Output 240p at 120Hz on the regular OSSC?

NewHome Forums OSSC, OSSC Pro and DExx-vd isl OSSC – Feature Requests Output 240p at 120Hz on the regular OSSC?

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  • #46714
    Analog Dude
    Participant

    Would it be possible for the OSSC to ever take a 240p 60Hz signal and convert it to 240p 120Hz so that we can have true 240P on a PC CRT monitor? Maybe on a custom firmware or something?

    #46844
    Zacabeb
    Participant

    Since the OSSC doesn’t have a frame buffer, it can’t repeat entire frames but only individual lines and samples. There is probably not enough RAM available onboard the FPGA to buffer more than a few lines of video at a time. Maybe the OSSC Pro might be able to repeat frames.

    #47715
    RoberMC
    Participant

    AFAIK to get the correct effect you don’t have to repeat the frames, just inserting a black one in between.

    #47801
    Zacabeb
    Participant

    Even a 120 Hz mode to simulate CRT flicker would require a buffer since the fields get output twice as fast. The OSSC would need to buffer a full field (224 to 240 lines) while it outputs the picture. As it runs through the buffer, it gradually catches up with real time.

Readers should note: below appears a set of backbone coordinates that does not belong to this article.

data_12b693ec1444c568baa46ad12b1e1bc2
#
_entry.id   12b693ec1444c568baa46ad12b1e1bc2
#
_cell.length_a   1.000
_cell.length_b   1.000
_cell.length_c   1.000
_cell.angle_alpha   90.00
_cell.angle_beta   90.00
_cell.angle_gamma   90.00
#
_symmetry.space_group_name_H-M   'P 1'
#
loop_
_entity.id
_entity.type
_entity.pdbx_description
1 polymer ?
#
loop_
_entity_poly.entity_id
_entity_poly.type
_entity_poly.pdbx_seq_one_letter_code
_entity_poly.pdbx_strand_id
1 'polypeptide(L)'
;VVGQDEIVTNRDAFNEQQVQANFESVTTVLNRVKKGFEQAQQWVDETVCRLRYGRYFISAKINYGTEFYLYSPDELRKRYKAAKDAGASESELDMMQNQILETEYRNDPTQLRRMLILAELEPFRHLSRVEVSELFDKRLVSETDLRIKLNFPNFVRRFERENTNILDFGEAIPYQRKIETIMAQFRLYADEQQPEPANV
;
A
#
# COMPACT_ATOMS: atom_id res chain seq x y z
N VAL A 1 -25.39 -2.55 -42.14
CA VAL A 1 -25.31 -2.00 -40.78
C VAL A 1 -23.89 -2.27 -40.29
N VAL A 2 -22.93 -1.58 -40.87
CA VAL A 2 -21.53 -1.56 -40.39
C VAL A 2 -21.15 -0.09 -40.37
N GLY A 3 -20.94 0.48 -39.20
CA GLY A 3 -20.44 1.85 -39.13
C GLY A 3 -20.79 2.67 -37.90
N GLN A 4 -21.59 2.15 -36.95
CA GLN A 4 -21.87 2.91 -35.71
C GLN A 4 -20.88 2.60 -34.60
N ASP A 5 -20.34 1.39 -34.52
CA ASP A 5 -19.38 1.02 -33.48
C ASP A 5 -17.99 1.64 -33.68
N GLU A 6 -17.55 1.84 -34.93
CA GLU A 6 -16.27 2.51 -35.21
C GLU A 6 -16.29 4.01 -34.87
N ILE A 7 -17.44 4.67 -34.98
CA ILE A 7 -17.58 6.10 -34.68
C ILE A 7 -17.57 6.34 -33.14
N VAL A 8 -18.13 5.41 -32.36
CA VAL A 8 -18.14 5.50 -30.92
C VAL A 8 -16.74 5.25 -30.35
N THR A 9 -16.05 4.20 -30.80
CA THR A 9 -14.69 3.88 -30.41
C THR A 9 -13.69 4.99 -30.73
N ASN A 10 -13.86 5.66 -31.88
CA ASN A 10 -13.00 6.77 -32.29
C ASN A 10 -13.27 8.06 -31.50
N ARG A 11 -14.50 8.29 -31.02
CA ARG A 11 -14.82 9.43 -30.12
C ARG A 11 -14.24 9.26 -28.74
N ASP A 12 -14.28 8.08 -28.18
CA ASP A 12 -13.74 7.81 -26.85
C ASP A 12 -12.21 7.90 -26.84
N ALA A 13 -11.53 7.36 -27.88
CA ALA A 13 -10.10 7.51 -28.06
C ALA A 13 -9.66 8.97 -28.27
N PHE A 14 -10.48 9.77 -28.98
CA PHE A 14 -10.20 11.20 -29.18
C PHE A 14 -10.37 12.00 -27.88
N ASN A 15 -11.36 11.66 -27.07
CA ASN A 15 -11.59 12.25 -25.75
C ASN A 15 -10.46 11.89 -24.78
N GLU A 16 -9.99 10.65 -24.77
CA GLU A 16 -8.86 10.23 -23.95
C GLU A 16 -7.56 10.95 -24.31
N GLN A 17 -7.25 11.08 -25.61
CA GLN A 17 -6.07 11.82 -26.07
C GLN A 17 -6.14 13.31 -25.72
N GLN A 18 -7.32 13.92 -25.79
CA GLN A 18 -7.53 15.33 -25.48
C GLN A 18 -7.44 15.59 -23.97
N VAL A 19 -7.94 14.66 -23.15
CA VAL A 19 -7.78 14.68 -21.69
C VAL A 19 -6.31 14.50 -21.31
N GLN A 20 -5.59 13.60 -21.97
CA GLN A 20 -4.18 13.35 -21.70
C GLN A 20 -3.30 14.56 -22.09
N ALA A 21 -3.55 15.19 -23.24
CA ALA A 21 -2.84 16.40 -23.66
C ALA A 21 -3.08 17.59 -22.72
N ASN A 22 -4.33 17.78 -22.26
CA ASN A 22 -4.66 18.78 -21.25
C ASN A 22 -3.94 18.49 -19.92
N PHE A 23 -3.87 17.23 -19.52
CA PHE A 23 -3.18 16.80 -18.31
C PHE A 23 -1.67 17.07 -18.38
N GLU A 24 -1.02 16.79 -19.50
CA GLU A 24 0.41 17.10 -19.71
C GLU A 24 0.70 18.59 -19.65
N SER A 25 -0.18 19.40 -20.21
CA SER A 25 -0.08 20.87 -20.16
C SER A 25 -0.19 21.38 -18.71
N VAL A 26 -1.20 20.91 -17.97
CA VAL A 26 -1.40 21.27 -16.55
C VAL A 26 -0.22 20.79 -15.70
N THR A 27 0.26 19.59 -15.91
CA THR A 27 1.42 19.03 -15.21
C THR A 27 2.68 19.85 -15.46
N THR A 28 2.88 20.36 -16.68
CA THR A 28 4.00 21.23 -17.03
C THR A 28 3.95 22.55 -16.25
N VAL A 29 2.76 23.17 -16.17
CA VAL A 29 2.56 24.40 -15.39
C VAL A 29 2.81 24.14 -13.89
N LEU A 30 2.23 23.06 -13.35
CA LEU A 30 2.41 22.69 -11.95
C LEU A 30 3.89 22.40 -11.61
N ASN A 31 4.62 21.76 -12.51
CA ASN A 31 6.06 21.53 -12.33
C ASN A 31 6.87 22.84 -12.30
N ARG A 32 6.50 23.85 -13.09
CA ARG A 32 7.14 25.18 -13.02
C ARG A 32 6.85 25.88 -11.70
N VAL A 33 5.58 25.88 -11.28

Depending on the captured resolution, it would require buffering between 215 kiB (320 x 224 x 24 bpp) and 461 kiB (640 x 240 x 24 bpp).

    120 Hz with black frame insertion might also not create the desired effect, but a more flickery picture than CRT TVs have.

    The OSSC Pro might be able to do it if the HDMI Tx permits, I guess. Hopefully @marqs or someone else involved in the design could clarify this.

    #51889
    dudurox
    Participant

    Many modern TVs with support to 120hz, like LG OLED and Samsung QLED, also greatly benefit by running at 120hz because it reduces input lag, even in game mode my Samsung Q80 have an average ~9ms of input lag in 60hz, but only ~5ms while running at 120hz.

    #52056
    marqs
    Participant

    As mentioned above, not possible with the original model but OSSC Pro can do 120Hz. It’s worth noting that for 60Hz->120Hz conversion (BFI or frame duplication) at least 1/2 input frames need to be buffered, i.e. first lines of output are drawn 8ms after input.

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